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Nutr Rev. 2015 Jul;73(7):448-62. doi: 10.1093/nutrit/nuv005. Epub 2015 Apr 28.

Dietary modification and supplementation for the treatment of age-related macular degeneration.

Author information

1
G.K. Broadhead, J. Grigg, A.A Chang, and P. McCluskey are with the Save Sight Institute, Department of Ophthalmology, The University of Sydney, Sydney, New South Wales, 2000, Australia. G.K. Broadhead and A.A Chang are with the Sydney Institute of Vision Science, Sydney, New South Wales, 2000, Australia. gbro8081@uni.sydney.edu.au.
2
G.K. Broadhead, J. Grigg, A.A Chang, and P. McCluskey are with the Save Sight Institute, Department of Ophthalmology, The University of Sydney, Sydney, New South Wales, 2000, Australia. G.K. Broadhead and A.A Chang are with the Sydney Institute of Vision Science, Sydney, New South Wales, 2000, Australia.

Abstract

Age-related macular degeneration (AMD) causes a significant proportion of visual loss in the developed world. Currently, little is known about its pathogenesis, and treatment options are limited. Dietary intake is one of the few modifiable risk factors for this condition. The best-validated therapies remain oral antioxidant supplements based on those investigated in the Age-Related Eye Disease Study (AREDS) and the recently completed Age-Related Eye Disease Study 2 (AREDS2). In this review, current dietary guidelines related to AMD, along with the underlying evidence to support them, are presented in conjunction with current treatment recommendations. Both AREDS and AREDS2 are discussed, as are avenues for further research, including supplementation with vitamin D and saffron. Despite the considerable disease burden of atrophic AMD, few effective therapies are available to treat it, and further research is required.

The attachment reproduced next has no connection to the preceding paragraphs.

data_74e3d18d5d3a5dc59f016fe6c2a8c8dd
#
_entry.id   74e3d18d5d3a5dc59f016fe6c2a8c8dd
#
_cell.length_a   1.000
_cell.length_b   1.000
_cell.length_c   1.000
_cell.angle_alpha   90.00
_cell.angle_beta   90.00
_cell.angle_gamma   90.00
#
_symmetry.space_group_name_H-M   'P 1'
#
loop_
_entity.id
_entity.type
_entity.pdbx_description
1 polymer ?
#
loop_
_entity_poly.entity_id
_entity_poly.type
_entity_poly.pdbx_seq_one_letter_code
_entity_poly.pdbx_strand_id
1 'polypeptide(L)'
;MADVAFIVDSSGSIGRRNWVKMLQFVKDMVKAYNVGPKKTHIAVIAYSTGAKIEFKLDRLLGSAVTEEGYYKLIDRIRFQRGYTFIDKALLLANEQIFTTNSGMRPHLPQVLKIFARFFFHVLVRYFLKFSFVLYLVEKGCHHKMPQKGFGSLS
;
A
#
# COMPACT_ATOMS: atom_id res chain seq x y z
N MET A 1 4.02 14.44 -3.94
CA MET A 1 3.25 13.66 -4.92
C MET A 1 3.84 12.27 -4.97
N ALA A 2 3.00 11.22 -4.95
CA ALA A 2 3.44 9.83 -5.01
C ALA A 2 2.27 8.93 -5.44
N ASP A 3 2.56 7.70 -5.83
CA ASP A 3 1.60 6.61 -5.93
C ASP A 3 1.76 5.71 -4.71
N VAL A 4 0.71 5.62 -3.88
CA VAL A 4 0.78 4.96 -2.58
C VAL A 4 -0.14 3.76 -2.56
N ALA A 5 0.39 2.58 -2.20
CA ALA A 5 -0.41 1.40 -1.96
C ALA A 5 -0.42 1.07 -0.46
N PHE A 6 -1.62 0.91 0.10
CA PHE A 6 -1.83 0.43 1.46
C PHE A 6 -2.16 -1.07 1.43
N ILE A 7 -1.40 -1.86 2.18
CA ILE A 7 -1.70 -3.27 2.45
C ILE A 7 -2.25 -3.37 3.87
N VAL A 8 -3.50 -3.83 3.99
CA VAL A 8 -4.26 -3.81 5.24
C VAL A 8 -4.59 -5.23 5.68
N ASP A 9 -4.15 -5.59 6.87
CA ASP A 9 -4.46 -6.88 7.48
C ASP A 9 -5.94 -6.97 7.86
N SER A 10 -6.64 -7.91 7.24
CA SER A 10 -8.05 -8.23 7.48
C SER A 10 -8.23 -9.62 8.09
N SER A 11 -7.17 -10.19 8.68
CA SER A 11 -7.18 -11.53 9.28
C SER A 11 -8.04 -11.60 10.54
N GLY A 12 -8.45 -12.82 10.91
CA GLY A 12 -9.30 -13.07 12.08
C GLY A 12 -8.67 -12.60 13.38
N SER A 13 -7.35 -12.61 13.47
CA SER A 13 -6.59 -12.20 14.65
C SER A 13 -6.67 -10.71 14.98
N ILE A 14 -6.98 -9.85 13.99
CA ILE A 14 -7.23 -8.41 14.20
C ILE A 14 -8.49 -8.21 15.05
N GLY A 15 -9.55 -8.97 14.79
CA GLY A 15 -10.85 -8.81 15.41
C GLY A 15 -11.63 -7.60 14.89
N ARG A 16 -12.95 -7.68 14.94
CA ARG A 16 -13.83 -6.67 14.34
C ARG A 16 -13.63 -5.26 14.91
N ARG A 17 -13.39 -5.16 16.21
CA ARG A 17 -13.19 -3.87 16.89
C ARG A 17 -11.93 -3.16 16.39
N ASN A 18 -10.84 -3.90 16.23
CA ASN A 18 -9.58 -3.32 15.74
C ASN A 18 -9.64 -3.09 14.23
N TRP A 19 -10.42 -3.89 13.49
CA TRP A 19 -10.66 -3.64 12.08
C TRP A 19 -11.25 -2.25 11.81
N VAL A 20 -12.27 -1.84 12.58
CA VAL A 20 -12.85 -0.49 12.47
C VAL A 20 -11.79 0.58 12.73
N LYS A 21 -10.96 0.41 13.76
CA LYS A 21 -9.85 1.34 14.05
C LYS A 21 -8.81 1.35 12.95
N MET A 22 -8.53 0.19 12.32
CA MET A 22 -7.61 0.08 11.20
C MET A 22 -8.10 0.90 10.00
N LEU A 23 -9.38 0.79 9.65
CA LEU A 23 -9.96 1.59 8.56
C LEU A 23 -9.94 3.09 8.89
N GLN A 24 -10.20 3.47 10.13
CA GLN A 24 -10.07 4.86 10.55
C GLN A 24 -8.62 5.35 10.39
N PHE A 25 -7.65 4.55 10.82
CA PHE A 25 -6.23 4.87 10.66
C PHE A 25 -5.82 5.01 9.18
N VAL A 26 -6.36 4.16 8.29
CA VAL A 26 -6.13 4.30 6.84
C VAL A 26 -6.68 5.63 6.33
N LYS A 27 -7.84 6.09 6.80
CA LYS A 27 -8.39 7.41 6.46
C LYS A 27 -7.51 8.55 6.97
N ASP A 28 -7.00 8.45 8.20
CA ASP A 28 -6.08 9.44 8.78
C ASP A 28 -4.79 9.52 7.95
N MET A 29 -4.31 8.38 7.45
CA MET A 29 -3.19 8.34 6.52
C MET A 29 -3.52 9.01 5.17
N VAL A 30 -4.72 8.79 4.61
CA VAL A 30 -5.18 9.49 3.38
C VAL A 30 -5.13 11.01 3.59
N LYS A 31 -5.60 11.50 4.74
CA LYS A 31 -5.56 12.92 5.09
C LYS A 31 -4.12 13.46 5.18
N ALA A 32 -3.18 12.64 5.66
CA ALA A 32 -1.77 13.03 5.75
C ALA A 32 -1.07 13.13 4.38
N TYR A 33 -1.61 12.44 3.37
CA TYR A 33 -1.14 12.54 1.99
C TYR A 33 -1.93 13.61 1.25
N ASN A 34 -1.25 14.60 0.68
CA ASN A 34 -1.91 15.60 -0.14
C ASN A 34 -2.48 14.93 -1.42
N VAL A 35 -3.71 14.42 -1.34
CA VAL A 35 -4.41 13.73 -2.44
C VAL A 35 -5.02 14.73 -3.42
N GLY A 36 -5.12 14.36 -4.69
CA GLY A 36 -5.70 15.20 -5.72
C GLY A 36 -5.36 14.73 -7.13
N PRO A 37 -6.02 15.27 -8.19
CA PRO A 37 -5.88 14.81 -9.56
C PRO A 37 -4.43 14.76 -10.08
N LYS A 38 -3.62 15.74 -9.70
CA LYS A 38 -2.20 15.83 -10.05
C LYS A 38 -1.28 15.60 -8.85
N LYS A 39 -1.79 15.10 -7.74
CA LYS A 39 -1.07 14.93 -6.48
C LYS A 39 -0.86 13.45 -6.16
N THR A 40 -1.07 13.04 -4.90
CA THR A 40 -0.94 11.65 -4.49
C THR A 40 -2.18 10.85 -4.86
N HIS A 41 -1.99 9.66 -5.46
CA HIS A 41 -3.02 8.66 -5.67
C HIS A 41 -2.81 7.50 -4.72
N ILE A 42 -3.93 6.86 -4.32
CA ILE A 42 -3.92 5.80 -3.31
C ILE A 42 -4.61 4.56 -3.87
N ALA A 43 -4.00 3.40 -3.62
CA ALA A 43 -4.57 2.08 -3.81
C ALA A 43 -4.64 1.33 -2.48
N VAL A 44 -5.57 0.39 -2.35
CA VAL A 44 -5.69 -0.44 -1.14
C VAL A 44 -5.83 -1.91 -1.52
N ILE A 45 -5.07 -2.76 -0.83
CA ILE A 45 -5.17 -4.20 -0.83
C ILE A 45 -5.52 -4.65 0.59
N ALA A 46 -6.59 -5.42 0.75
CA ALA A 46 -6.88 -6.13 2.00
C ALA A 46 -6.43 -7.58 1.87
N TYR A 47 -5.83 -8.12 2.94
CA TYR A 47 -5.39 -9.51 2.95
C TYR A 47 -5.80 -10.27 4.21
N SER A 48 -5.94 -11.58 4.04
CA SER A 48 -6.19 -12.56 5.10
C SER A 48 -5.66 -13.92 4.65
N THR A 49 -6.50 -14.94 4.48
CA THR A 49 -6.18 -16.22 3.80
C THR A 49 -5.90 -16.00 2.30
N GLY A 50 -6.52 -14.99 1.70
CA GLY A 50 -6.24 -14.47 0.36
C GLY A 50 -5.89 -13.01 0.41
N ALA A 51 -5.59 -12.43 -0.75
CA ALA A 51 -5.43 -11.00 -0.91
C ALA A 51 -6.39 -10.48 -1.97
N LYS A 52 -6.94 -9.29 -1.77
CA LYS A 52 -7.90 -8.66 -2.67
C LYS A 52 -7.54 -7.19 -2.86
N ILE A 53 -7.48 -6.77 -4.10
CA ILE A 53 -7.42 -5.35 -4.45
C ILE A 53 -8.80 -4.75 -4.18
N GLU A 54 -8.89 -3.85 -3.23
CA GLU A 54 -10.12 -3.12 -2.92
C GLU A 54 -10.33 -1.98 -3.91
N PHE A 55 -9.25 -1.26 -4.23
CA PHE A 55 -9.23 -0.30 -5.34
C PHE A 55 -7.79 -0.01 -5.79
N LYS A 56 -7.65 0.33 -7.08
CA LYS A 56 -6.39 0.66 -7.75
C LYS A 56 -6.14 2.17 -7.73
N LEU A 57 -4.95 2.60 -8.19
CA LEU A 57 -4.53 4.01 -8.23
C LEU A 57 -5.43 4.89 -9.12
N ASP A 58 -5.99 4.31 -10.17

KEYWORDS:

Age-related macular degeneration; antioxidants; diet; dietary supplements.

PMID:
26081455
DOI:
10.1093/nutrit/nuv005
[Indexed for MEDLINE]

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